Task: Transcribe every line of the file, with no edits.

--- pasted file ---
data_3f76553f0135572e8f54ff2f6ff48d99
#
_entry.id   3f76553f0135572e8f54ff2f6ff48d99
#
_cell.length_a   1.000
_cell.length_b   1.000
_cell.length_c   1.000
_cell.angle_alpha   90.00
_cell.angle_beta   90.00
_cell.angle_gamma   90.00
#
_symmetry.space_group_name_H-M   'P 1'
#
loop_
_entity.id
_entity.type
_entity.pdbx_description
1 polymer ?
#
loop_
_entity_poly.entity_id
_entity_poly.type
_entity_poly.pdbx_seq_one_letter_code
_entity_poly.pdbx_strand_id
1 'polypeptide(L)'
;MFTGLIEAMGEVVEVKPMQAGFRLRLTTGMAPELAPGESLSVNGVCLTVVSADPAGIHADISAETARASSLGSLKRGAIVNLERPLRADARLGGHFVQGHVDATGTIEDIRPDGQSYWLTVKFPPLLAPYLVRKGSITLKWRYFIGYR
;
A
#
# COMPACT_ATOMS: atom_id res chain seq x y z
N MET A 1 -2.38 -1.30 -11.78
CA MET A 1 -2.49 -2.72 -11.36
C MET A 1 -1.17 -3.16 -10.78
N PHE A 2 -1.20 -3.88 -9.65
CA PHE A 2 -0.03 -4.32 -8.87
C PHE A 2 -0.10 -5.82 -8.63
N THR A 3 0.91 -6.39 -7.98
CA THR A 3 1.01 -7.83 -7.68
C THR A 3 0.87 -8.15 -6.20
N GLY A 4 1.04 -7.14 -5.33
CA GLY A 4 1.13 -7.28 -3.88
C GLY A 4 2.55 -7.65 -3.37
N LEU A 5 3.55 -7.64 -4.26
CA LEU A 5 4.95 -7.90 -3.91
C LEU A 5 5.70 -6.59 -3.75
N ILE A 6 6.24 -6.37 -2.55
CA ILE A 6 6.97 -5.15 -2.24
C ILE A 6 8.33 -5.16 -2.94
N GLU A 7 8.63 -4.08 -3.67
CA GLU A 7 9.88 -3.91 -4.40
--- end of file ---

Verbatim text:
data_3f76553f0135572e8f54ff2f6ff48d99
#
_entry.id   3f76553f0135572e8f54ff2f6ff48d99
#
_cell.length_a   1.000
_cell.length_b   1.000
_cell.length_c   1.000
_cell.angle_alpha   90.00
_cell.angle_beta   90.00
_cell.angle_gamma   90.00
#
_symmetry.space_group_name_H-M   'P 1'
#
loop_
_entity.id
_entity.type
_entity.pdbx_description
1 polymer ?
#
loop_
_entity_poly.entity_id
_entity_poly.type
_entity_poly.pdbx_seq_one_letter_code
_entity_poly.pdbx_strand_id
1 'polypeptide(L)'
;MFTGLIEAMGEVVEVKPMQAGFRLRLTTGMAPELAPGESLSVNGVCLTVVSADPAGIHADISAETARASSLGSLKRGAIVNLERPLRADARLGGHFVQGHVDATGTIEDIRPDGQSYWLTVKFPPLLAPYLVRKGSITLKWRYFIGYR
;
A
#
# COMPACT_ATOMS: atom_id res chain seq x y z
N MET A 1 -2.38 -1.30 -11.78
CA MET A 1 -2.49 -2.72 -11.36
C MET A 1 -1.17 -3.16 -10.78
N PHE A 2 -1.20 -3.88 -9.65
CA PHE A 2 -0.03 -4.32 -8.87
C PHE A 2 -0.10 -5.82 -8.63
N THR A 3 0.91 -6.39 -7.98
CA THR A 3 1.01 -7.83 -7.68
C THR A 3 0.87 -8.15 -6.20
N GLY A 4 1.04 -7.14 -5.33
CA GLY A 4 1.13 -7.28 -3.88
C GLY A 4 2.55 -7.65 -3.37
N LEU A 5 3.55 -7.64 -4.26
CA LEU A 5 4.95 -7.90 -3.91
C LEU A 5 5.70 -6.59 -3.75
N ILE A 6 6.24 -6.37 -2.55
CA ILE A 6 6.97 -5.15 -2.24
C ILE A 6 8.33 -5.16 -2.94
N GLU A 7 8.63 -4.08 -3.67
CA GLU A 7 9.88 -3.91 -4.40